Then one sunday I came back from my morning cycle and there they were 3 squirrels sat in the middle of the lawn having an apple tea party.  Each with their own apple!

They ran (or squirreled) away I followed where they went at the end of the garden.. and I also found a pile of our missing shoes and dog toys 

OK. Squirrels it is but 50+?

I think bookertoo may be right. 50 apples? Away for the weekend? Somebody knew you were away and pinched your apples

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We have had exactly the same problem with our cordon/espalier apples, for the first time since we moved here 4 yrs ago.  Every eater has gone and we have only 3 cookers left out of an abundant crop.  I thought at first birds must be pecking them as some showed signs of being attacked by something, then I found some in the road and under the oak trees 60 yards away, quite large cookers, not quite ripe for picking, half eaten.  I have come to the conclusion that it must be squirrels, as they are still disappearing after I made an attempt at netting them.  Something is managing to get underneath. I put some netting round the one remaining eater and tucked it in but though the net bag is still there the apple has gone.  We had plenty of squirrels round our orchard in our previous house but the windfalls were never even touched.   Is this something to do with the awful summer we have had or was there a lack of acorns/nuts for them to bury last year.  I did rake up a lot of acorns in the autumn to avoid seedlings germinating; perhaps I should have left them.  We are in Bucks - where are you,?  Next year, I am going to net them and try to make a better job of it and also consider setting one of those cage-type traps and drown any that I catch in the water butt.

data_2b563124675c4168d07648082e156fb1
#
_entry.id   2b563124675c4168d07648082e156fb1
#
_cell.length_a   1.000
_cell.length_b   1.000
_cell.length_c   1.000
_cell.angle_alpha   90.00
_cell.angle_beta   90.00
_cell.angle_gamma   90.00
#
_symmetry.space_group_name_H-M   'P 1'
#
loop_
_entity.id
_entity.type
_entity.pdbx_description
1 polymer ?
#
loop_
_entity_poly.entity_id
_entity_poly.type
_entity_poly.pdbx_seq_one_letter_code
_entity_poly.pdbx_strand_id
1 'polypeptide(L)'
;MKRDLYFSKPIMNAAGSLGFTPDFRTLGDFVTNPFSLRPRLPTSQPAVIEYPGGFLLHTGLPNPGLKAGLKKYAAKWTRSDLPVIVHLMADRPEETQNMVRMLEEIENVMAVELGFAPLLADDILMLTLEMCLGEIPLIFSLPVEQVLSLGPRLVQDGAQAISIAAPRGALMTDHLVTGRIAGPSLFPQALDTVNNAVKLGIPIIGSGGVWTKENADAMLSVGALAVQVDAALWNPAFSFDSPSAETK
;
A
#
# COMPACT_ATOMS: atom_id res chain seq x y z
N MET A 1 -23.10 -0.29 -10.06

Boule, yes squirrels are a damn nuisance and , officially, a pest. It is illegal to catch and release elsewhere so they should be destroyed humanely. But for pity's sake, try not to tell the world how you would dispose of them. One chap a few months ago was prosecuted for doing what you advocate. You are supposed to release the beast into a sack then club it on the head, officially. So be more careful or you will attract a passionate reaction from some posters here.

Thanks Paul.  I didn't know that was a criminal offence.  I couldn't bring myself to club it to death and how do you know where it's head is if it's in a sack.  Doesn't sound very humane to me.  In the unlikely event I catch one, I'll take it to the vet then.  Or perhaps I'll just chop down the apple trees and dig up the strawberries and anything else they take a fancy to.  I'd love to know why we've managed to harvest good crops in previous years, however, without any of them disappearing.

chicky

Thank Boule - you have given me some hope that this won't happen every year.  We are in Surrey, in a very wooded area - so squirrels abound.  However, they have never worried us up til now - other than pinching the nuts from the bird feeder !

I have a vague recollection of reading somwhere that pepper spray can act as a deterent to squirrels eating the bird nuts, could this idea be expanded to fruiting trees and bushes? Having just planted several fruit trees this year I'm getting very concerned by what I've just read above.....we are a grey squirrel heaven round here and they might just bring all their friends along too.